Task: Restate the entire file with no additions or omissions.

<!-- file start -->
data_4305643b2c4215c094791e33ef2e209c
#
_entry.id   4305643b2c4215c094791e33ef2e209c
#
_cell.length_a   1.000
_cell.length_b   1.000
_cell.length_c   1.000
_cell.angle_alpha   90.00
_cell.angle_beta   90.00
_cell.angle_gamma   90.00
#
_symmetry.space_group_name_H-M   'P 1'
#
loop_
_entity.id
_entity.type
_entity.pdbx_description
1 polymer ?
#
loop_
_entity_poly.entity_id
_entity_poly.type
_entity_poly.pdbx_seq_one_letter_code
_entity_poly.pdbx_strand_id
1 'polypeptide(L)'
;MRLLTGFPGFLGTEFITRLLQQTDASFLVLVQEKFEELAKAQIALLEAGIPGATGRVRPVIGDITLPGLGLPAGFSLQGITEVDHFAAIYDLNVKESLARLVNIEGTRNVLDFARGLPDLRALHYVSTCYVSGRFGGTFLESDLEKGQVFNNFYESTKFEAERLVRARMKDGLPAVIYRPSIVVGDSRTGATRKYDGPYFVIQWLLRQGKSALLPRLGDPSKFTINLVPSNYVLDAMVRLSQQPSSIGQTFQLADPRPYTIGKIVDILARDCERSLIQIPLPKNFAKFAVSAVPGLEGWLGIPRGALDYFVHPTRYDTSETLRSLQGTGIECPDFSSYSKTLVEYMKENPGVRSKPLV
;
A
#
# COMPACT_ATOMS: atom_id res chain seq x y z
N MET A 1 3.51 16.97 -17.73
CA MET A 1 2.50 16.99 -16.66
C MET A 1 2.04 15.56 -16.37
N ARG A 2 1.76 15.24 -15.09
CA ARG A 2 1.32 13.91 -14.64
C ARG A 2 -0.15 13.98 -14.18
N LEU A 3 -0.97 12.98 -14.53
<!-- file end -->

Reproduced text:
data_4305643b2c4215c094791e33ef2e209c
#
_entry.id   4305643b2c4215c094791e33ef2e209c
#
_cell.length_a   1.000
_cell.length_b   1.000
_cell.length_c   1.000
_cell.angle_alpha   90.00
_cell.angle_beta   90.00
_cell.angle_gamma   90.00
#
_symmetry.space_group_name_H-M   'P 1'
#
loop_
_entity.id
_entity.type
_entity.pdbx_description
1 polymer ?
#
loop_
_entity_poly.entity_id
_entity_poly.type
_entity_poly.pdbx_seq_one_letter_code
_entity_poly.pdbx_strand_id
1 'polypeptide(L)'
;MRLLTGFPGFLGTEFITRLLQQTDASFLVLVQEKFEELAKAQIALLEAGIPGATGRVRPVIGDITLPGLGLPAGFSLQGITEVDHFAAIYDLNVKESLARLVNIEGTRNVLDFARGLPDLRALHYVSTCYVSGRFGGTFLESDLEKGQVFNNFYESTKFEAERLVRARMKDGLPAVIYRPSIVVGDSRTGATRKYDGPYFVIQWLLRQGKSALLPRLGDPSKFTINLVPSNYVLDAMVRLSQQPSSIGQTFQLADPRPYTIGKIVDILARDCERSLIQIPLPKNFAKFAVSAVPGLEGWLGIPRGALDYFVHPTRYDTSETLRSLQGTGIECPDFSSYSKTLVEYMKENPGVRSKPLV
;
A
#
# COMPACT_ATOMS: atom_id res chain seq x y z
N MET A 1 3.51 16.97 -17.73
CA MET A 1 2.50 16.99 -16.66
C MET A 1 2.04 15.56 -16.37
N ARG A 2 1.76 15.24 -15.09
CA ARG A 2 1.32 13.91 -14.64
C ARG A 2 -0.15 13.98 -14.18
N LEU A 3 -0.97 12.98 -14.53